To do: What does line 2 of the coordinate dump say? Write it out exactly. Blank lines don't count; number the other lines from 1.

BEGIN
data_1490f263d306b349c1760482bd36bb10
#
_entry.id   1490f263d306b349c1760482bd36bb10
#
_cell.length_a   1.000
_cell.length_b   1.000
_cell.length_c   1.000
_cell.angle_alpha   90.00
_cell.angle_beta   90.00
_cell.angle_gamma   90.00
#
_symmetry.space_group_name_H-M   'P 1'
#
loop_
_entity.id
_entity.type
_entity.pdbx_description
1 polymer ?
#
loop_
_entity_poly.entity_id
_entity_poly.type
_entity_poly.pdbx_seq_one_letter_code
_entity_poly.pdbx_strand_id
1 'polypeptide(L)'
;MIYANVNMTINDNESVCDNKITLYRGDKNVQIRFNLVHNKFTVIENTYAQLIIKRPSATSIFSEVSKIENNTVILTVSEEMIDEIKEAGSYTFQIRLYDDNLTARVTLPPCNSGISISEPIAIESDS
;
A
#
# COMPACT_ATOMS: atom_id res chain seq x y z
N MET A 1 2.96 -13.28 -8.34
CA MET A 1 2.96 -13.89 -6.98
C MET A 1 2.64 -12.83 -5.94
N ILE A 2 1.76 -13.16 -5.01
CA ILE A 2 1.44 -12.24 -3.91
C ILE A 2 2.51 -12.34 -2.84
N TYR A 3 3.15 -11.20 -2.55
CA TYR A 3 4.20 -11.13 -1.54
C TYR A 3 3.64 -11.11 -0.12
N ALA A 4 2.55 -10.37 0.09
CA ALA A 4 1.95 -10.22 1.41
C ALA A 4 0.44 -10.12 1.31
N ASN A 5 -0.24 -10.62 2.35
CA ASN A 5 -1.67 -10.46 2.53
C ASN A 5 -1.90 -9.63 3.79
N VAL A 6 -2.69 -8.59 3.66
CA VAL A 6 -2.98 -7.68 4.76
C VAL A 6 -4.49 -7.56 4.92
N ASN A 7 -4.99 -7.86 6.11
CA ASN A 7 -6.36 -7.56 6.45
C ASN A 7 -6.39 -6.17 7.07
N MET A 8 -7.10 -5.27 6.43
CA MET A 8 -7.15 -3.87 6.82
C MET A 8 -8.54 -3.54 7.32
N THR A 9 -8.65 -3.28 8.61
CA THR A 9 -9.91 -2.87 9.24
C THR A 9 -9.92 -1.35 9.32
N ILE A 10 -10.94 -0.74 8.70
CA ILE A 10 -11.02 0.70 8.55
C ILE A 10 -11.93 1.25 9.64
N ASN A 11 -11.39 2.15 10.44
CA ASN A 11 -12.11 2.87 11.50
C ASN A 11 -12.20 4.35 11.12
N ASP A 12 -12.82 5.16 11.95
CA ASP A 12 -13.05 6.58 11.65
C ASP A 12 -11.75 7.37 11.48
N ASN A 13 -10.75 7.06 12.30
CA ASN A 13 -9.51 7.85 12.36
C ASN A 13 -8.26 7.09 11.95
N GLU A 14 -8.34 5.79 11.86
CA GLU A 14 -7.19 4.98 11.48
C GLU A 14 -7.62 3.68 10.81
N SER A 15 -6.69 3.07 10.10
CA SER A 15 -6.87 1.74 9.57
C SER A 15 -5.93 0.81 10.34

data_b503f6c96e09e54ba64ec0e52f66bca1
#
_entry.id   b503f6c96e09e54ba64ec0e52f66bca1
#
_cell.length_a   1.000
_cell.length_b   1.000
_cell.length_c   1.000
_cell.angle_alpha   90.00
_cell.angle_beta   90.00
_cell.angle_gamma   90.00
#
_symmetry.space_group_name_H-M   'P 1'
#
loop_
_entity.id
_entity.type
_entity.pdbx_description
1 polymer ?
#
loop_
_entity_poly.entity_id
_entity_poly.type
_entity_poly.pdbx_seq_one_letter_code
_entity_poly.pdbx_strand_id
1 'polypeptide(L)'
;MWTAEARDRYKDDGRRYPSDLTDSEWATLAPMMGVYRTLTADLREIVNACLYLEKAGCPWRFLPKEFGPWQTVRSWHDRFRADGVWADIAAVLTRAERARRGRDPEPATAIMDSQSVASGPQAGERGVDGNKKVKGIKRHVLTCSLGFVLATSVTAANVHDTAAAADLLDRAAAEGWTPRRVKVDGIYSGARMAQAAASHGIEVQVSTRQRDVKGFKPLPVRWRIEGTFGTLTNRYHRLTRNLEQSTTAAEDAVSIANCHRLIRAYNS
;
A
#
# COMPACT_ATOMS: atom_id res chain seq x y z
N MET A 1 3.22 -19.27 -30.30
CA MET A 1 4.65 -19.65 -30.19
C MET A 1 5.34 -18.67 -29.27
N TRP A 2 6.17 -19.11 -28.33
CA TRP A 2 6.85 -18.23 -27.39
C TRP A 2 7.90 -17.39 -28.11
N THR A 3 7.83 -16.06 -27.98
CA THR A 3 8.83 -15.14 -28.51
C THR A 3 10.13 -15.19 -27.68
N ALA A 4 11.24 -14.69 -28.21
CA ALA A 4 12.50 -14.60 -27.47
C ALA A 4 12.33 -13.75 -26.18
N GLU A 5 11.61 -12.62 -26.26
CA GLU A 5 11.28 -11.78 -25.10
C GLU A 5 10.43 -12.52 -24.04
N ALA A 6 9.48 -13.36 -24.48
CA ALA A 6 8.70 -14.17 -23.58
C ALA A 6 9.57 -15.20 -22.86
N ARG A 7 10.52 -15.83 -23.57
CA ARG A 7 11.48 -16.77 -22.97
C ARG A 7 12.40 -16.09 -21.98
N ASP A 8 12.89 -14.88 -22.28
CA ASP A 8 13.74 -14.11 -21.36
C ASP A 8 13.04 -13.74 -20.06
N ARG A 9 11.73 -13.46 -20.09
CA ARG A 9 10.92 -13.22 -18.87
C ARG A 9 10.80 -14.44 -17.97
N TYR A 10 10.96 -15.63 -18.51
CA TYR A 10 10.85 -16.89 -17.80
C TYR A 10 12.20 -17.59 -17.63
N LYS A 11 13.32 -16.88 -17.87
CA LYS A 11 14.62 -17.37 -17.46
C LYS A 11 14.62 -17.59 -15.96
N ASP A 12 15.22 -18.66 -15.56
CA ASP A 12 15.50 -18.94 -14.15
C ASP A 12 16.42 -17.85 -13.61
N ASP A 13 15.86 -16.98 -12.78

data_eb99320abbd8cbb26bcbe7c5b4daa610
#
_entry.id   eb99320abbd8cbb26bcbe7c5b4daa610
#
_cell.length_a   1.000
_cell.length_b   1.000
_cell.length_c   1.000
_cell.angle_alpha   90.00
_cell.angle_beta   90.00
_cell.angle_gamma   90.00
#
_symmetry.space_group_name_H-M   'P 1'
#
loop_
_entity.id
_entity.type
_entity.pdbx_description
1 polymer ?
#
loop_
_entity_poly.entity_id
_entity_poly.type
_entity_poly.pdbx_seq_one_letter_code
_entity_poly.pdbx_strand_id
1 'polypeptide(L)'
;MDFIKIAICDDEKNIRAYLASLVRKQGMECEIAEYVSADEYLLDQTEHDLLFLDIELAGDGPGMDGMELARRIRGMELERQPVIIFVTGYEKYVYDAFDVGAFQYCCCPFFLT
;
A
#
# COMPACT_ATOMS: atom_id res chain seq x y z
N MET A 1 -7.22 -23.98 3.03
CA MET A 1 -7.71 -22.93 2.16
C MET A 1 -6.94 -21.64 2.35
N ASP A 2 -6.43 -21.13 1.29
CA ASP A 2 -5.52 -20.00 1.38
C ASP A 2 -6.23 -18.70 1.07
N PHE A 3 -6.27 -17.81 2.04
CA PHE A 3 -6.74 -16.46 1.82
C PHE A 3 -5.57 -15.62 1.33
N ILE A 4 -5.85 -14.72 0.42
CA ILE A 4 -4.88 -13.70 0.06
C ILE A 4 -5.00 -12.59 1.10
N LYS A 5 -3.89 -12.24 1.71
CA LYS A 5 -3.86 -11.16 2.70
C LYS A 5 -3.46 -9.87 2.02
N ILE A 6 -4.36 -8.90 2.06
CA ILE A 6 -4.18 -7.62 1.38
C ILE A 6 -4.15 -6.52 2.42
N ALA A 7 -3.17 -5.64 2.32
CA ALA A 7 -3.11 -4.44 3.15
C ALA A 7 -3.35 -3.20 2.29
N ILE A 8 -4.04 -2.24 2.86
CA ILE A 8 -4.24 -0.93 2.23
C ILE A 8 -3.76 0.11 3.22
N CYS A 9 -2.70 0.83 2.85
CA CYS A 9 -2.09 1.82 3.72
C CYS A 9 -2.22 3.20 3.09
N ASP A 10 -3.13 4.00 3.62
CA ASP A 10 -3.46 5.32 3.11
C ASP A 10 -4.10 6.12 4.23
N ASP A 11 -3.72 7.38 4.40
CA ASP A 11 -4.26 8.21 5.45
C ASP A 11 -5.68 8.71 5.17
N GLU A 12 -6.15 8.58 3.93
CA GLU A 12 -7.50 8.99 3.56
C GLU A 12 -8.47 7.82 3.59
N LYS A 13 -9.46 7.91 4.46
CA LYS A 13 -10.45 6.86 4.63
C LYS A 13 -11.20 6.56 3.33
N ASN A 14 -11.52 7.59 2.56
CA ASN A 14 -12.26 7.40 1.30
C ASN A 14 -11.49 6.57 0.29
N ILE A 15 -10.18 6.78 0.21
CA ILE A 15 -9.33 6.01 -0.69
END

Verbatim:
#